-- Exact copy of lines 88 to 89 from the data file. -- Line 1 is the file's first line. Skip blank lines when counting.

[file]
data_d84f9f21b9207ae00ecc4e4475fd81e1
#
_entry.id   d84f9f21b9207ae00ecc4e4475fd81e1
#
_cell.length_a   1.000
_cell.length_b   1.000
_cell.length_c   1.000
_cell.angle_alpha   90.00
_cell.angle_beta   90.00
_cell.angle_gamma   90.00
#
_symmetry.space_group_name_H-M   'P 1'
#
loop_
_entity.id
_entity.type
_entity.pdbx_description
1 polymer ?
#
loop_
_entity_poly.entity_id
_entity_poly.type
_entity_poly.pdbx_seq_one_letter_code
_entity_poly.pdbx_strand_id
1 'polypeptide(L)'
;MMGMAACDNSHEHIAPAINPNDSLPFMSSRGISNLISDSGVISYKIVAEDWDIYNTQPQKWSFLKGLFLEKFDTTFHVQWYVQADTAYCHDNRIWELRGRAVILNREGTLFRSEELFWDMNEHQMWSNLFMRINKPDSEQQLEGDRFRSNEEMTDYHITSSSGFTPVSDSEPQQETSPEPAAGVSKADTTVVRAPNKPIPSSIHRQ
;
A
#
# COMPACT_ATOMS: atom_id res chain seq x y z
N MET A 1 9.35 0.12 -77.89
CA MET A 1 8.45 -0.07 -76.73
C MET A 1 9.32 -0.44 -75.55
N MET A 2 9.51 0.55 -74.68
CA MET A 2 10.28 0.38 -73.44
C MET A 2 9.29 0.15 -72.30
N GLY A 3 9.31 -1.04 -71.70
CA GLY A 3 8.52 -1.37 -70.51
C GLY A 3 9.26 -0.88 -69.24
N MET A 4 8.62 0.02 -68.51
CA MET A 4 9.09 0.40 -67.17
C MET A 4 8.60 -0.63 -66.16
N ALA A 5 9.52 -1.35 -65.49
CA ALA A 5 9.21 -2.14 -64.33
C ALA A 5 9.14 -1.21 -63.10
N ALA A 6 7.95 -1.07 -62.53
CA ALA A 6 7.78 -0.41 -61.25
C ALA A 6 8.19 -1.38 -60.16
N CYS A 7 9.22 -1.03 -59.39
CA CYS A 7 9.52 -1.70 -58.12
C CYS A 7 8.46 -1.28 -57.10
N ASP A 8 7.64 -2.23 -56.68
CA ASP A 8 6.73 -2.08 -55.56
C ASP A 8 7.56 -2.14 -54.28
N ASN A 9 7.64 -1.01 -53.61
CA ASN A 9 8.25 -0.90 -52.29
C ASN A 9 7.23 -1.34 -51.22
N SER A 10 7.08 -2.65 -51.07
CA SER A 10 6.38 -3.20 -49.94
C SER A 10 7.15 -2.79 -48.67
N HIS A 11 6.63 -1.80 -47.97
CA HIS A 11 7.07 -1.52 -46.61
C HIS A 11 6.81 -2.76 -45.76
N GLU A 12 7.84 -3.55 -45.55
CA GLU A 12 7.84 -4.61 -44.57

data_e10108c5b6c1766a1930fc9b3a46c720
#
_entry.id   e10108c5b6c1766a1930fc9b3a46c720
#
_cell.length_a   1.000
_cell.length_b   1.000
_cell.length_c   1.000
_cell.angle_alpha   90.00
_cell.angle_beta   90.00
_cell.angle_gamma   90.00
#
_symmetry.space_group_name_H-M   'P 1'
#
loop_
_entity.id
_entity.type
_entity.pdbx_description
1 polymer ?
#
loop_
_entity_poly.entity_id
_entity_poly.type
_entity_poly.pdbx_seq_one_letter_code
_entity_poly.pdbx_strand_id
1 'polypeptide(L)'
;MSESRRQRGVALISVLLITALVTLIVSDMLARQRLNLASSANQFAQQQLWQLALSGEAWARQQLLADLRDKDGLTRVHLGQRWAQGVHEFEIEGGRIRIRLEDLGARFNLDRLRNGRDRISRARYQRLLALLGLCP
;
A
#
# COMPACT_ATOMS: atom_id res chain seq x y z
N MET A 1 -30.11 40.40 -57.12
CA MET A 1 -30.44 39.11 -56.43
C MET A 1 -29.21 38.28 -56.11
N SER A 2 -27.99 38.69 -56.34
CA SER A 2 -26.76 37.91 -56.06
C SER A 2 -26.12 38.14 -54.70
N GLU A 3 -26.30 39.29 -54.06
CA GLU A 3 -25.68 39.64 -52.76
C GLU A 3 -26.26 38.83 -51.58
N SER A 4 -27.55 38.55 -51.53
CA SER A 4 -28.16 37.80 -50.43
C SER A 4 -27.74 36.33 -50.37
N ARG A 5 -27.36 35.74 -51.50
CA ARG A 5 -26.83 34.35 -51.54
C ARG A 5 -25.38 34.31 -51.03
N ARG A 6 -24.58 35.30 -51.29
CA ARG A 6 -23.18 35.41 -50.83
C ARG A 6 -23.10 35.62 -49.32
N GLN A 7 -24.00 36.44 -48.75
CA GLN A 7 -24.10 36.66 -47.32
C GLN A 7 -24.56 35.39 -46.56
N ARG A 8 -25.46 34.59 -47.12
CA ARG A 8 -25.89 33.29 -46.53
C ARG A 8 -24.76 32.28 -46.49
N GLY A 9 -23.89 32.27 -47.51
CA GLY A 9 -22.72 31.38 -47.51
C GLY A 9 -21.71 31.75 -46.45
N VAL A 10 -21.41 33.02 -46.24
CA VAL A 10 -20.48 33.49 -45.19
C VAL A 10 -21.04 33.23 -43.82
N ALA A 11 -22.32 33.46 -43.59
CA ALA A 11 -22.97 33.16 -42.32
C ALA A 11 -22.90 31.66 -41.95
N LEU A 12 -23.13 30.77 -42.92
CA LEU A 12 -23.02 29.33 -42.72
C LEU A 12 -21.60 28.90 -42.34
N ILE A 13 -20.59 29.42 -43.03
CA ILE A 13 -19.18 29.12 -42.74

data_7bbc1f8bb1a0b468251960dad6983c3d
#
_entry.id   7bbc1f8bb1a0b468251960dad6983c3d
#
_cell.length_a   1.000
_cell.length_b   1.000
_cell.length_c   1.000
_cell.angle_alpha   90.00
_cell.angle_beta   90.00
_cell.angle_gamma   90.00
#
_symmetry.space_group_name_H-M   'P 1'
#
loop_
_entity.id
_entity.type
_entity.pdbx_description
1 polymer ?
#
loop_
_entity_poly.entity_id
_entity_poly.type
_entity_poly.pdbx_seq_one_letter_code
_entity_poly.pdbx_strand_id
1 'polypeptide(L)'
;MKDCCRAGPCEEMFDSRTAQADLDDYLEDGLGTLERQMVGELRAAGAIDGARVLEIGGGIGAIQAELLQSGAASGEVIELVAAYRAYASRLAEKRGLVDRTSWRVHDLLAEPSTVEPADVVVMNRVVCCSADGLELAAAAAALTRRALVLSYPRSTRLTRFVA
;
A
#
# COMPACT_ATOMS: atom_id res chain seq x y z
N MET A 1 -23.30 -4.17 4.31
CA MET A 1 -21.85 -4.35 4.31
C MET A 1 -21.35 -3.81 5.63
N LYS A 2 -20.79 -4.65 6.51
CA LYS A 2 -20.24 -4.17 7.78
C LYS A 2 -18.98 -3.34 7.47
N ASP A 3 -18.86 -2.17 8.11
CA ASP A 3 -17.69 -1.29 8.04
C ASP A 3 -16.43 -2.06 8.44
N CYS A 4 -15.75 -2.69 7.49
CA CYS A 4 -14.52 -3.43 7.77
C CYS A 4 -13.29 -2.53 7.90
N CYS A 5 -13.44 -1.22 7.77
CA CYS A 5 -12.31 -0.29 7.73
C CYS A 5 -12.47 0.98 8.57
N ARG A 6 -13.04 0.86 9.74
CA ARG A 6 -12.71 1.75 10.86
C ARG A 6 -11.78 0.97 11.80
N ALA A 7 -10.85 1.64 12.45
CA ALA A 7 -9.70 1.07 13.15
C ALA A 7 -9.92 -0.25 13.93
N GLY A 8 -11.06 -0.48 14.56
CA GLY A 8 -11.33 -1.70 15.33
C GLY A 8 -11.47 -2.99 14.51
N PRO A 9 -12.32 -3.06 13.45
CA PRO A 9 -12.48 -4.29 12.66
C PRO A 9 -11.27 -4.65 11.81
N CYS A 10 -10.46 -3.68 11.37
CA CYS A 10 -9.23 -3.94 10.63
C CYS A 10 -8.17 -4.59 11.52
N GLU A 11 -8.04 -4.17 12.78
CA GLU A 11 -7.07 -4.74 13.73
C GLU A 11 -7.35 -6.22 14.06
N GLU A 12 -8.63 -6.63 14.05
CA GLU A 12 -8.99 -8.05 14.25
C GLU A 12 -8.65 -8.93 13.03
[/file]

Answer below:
_entity_poly.pdbx_seq_one_letter_code
_entity_poly.pdbx_strand_id